Buying a property in Spain is very different from the UK. There are more potential pitfalls. People with be throwing around names like “Notario” and “Registro de propiedad” and it’s important to understand what it all means – not just a simple translation, but what these words represent concerning the buying process. Here we provide an overview of what to expect.
If you need a mortgage, the faster you start the ball rolling, the better. It can take time in Spain to acquire. It is possible in Spain (and usually better) to get a pre-approved mortgage. This gives you a good idea of your available budget.
Initial Check on Property
So, you found your property? To ensure the property is free of debt and what you see is what you are getting (missing land and other such surprises), you need a Nota Simple. This describes the property “officially” and states the legal owner. Your estate agent should supply you with this. Before you make any deposits or sign anything, it is important to ensure everything is in order.
Contracto de Arras
This is the pre-agreement contract between the seller and buyer. A deposit is made (usually 10%), and both parties agree to the selling price and any other conditions that have been agreed upon. This stops the seller from changing the goalposts and or trying to back out of the deal. The seller must pay back double the 10% deposit if they do. The buyer loses the 10% deposit if they back out. This is the “usual” agreement. In reality, the amount of the deposit etc., is subject to the agreement of the buyer and seller.
Once you have a “Contracto de Arras” (pre-agreement contract), it is time to go to the bank. This part is akin to the UK. They will send out a surveyor (tasador) who will value the house. The cost for this can be anywhere between a few hundred and five hundred Euros. The bank will base its mortgage offer on that figure. Most Spanish banks only loan between 70% & 80% of the property value.
NOTE: While surveying the property is not legally required, if you are a cash buyer, getting a full appraisal of the property from a Tasador (who is a licensed architect) is in your best interests.
Closing the Deal
Transfers of property deeds are dealt with by a Notario in Spain. They are independent parties working for the government. They read the deed of purchase first and ensure both parties understand what is agreed in the deed.
The seller and buyer then provide proof of identity (or power of attorney if represent another). The seller must then present his title as owner, and the buyer must present payment. Once all these are on the table, the seller and buyer sign the contract to change over the deeds of the property. The Notario also signs and stamps it – This is the “Firma Protocolizada”.
Transfer & Stamp Taxes
If the seller is an individual, the buyer must pay “Impuesto de transmisiones patrimoniales” – Otherwise known as the transfer tax. Stamp duty is always payable, known as “impuesto de actos jurídicos documentados”. Transfer tax rates depend on the region and whether the property is private or commercial – It can be anywhere between six and ten per cent on private property. The Stamp Tax also varies from region to region. As a general guide, expect to pay between 0.75% & 1.5%.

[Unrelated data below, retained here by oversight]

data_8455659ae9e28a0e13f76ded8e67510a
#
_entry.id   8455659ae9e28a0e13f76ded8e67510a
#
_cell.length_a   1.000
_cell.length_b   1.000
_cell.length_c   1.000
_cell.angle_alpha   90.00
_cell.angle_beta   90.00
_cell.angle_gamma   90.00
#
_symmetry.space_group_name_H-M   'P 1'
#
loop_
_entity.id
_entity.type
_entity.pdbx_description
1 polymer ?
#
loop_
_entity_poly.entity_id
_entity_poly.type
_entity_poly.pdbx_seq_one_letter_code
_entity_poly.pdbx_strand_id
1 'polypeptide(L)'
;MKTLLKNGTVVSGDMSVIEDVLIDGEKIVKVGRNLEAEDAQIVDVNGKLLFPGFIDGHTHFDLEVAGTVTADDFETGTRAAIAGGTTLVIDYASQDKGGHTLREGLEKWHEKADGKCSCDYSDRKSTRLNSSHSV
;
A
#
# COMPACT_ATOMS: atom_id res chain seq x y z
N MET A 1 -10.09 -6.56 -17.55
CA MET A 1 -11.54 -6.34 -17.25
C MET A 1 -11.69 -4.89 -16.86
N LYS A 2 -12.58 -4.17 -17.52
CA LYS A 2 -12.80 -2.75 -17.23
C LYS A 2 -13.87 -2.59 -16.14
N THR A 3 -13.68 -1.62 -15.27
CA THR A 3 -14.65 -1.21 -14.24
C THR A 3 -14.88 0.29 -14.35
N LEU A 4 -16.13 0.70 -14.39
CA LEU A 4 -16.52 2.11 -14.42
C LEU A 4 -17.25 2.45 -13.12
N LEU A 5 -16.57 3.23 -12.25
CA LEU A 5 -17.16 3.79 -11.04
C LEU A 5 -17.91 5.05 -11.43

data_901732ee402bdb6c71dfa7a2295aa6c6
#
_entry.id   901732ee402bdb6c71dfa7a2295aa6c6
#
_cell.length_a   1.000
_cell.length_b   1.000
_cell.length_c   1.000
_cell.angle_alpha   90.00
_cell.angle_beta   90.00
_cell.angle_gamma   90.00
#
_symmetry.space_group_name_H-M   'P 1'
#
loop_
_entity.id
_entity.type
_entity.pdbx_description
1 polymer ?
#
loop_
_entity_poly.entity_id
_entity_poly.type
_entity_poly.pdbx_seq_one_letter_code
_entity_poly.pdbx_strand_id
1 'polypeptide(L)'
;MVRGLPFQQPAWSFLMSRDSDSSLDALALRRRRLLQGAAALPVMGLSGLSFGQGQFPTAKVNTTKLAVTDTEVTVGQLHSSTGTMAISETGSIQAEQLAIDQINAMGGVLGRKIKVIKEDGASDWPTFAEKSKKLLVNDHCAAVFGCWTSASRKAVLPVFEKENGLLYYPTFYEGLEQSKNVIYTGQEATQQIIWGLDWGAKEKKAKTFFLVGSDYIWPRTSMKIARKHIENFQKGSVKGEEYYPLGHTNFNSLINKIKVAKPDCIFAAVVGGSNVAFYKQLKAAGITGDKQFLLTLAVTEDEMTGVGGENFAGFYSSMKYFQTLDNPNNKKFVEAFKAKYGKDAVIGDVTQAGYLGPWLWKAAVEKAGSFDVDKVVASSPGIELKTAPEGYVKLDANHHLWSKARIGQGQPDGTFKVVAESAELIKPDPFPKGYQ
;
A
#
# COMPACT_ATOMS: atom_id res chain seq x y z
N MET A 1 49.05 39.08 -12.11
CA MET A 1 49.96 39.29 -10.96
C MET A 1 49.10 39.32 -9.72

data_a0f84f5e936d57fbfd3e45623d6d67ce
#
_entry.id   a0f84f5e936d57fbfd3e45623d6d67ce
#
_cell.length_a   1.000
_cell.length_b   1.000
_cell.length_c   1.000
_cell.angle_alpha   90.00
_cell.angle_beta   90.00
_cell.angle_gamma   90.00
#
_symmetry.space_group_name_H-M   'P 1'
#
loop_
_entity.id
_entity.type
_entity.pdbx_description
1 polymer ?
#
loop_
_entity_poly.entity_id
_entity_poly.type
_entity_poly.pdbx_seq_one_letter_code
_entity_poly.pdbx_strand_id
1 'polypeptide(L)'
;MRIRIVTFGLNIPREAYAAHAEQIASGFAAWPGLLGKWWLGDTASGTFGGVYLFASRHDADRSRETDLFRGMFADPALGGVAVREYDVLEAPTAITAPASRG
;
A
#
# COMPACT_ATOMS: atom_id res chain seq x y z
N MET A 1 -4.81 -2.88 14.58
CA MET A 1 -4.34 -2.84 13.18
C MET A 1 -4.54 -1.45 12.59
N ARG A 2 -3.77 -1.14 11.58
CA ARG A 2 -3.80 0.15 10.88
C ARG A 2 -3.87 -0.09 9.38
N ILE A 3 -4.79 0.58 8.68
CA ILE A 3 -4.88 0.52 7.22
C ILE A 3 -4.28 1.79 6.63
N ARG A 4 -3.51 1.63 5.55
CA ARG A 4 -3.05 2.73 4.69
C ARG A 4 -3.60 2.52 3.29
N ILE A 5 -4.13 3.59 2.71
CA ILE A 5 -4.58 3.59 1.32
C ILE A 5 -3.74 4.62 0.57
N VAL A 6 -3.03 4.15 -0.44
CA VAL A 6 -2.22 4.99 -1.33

This is a local tax, usually paid by the seller. However, they can sometimes drop this on the buyer! The seller must hand in a copy of the deed to the Town Hall (Ayuntamiento) local taxes department and inform them how many years they owned the property. The council then calculates how much is owed based on the number of years the seller owned the property and the property’s value, and posts the bill to the seller.
Land & Property Registration
You must take your deeds to the nearest Land and Property Registry office (Registro de Propiedad). Most medium-small towns have one. The best place to ask is at the Notario. The fees for land registration are derived from the value of your property. It can be anywhere from .02% to 4%.
Now, the utilities for your new home must be changed into your name. If any debts are owed, you will be liable to pay them off, or they will disconnect the property. However, your lawyer or estate agent will look into this before you purchase. In Spain, utility companies want to be paid and are happy to cut utilities off quickly.
Of course, this is a very brief overview of the buying process. The most important advice we can give you is to always work with a reputable agent and a lawyer. The relatively small cost can save you much money further down the line. It is much cheaper to determine if a problem exists and avoid a property than to rectify problems once you have purchased it, as it can become very costly if the correct paperwork is not in place.